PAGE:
I think you have to let the song determine things like that rather than pre-determining them.  I have used some marshall amp models in praise songs, but more for songs that need a big push in dynamics in which case I'll have a cleaner boutique amp like the Archetype Clean through most of the song and then when the bigger buildup happens, normally in a chorus, I'll switch over to the Marshall.  But Marshalls aren't really known for their sparkling cleans which is what you need through most of the song.

Probably the best thing you can do for yourself is get rid of the single amp for all performances paradigm and open yourself up to "what does THIS song need" and make your decisions based on that.  This is where the Helix REALLY shines.

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4 hours ago, reesewilliams777 said:

Other path I am taking, is to explore lead lines and accenting that are in the higher frequencies, just get out of the midrange when I can but it still needs to fit the song

 

Honestly it's very hard to make recommendations without knowing what style of church music you're playing.  Most of the more modern praise style songs are very formulaic and often are lead by a lead guitar intro theme and the guitar lays back with palm muting during most of the verses just adding some slight fills between vocal phrases, and then becomes heavier with more push during the chorus.  Then the bridge will have it's own feel mostly made up of slower strummed techniques or arpeggios.  If everyone is doing their jobs correctly and staying out of each others way EQ is seldom if ever an issue.

If you're doing more classic gospel that's a whole different set of techniques and the same with more of the rock based christian music.

My advice to anyone whether they're playing in a church band or a conventional band is to let the original recording be your guide.  You really don't need to invent much and whatever you might invent is not likely to be better than what the original producer of the song came up with, so just follow his lead.

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Hm, ok, didn't know this was about arrangements and such as well (I thought it was a plain sound issue).

With two overplaying keyboarders, things are really getting tough.

Anyway, in that case, I highly recommend to just listen to the keyboards and try to find your space. Basically, this can happen tonally, frequency-wise and rhythmically. In each of these areas, you have several options at your disposal.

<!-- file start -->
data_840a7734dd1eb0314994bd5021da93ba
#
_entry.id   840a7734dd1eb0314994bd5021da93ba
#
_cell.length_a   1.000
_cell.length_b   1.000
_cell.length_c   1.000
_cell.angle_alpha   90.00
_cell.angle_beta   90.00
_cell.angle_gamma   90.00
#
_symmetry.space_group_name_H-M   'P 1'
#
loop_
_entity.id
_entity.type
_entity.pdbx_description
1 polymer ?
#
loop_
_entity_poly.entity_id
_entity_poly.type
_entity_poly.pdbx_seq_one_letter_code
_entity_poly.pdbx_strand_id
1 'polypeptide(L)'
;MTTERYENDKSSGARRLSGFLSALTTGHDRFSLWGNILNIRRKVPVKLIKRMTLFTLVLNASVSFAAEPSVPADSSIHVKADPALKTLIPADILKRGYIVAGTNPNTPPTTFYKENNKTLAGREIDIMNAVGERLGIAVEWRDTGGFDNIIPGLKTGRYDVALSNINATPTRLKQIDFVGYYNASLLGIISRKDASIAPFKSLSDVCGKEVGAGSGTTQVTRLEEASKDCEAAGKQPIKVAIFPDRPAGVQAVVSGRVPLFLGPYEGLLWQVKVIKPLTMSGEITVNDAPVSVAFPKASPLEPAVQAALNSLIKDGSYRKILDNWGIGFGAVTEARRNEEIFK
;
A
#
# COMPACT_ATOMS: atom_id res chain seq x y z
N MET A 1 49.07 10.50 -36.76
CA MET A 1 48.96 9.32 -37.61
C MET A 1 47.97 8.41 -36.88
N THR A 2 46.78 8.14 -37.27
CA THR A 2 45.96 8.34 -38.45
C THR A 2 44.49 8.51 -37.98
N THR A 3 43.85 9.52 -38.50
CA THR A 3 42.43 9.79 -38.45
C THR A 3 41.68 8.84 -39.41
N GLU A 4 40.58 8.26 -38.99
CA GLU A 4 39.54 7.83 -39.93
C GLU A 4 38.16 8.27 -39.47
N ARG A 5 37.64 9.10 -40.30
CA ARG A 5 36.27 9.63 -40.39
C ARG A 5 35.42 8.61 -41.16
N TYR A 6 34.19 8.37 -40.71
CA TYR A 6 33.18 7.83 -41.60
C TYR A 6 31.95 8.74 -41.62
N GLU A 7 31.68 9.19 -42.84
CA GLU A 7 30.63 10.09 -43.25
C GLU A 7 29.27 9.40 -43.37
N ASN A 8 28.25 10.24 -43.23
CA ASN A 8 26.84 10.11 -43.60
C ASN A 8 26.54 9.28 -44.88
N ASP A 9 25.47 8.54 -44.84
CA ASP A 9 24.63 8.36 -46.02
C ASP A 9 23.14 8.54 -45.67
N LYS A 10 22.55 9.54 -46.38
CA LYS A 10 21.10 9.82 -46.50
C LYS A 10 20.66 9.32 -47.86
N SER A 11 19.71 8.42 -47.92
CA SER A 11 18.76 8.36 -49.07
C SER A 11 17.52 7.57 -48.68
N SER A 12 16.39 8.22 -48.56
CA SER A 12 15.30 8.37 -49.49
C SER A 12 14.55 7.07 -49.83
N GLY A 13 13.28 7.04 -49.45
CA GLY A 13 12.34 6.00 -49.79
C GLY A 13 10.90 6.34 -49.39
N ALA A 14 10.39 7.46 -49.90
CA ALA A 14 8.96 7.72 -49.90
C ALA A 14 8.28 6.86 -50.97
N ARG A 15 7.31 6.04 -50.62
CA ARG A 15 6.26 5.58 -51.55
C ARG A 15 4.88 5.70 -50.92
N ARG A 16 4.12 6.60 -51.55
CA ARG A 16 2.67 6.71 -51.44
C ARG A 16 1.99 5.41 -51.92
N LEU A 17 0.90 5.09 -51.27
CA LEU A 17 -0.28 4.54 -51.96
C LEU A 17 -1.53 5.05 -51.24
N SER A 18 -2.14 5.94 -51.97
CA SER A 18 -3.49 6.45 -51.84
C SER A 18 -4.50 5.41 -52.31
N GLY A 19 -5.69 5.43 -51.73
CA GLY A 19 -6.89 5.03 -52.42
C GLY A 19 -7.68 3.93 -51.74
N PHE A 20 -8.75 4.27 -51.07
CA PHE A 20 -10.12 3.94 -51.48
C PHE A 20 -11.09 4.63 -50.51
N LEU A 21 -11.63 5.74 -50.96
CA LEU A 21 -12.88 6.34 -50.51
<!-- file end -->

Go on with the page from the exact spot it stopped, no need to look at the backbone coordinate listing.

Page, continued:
Keyboarders playing huge chords? Fine, go for way smaller chord structures. Triads work pretty well quite often, especially as you can play inversions all over the neck with ease. But maybe you'll even have to reduces yourself to double stops or single notes. Again, these can be played all over the neck, so in case the keyboards are covering the lower registers, go way up to, say, 10th position and above.

Are you allowed to rock out using, say, powerchords a little? Fine too, because this is where you can really set yourself apart from keyboarders. Using a marshall-esque type of amp will help you to cut through.

Are the keyboards covering the low and high end? Try to find your frequency spot in the midrange area.

What's going on rhythmically? This always requires special attention. Apart from fat riffs and directed/organized spots (such as accents and stops) there's zero need to double a rhythm played by a keyboarder. Rather go for something complementary. In case they're playing quarternote based stuff, go for 8th notes inbetween. In case they're playing busy stuff, play less (and vice versa). In case they're playing long sustained chords, go for something more accented. Etc.

Oh, and talk to the guys. "Are you going to play that line? Otherwise I could". Stuff like that.

And fwiw, as has been said already, even if pretty much each and every P&W player wants to sell you their "washed delay/verb" patches 'n tricks, especially with two keyborders you might be better off using less effects. Keep those for the moments when you're exposed. In a full mix, they'll either get lost or help to create an undefined mess.

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A lot of good advice listed already as far as addressing your tone and style.  But your tone or your playing style might be only half the problem.  I've experienced my share of overplaying keyboard players in a P&W setting and it can be quite frustrating.  Since your sound person is inexperienced, this falls back on the lead/director and the players to make the necessary adjustments, though no sound engineer should be expected to ride the faders for the entire set.  Everyone must learn to serve the song and not themselves.  

 

Some questions to ask yourself.... Do you guys practice together as a band?  Does everyone show up on Sunday morning rehearsal, often at the last minute or consistently late?   Do people actually put some time in during the week and practice by themselves or do they simply show up and _mail it in_?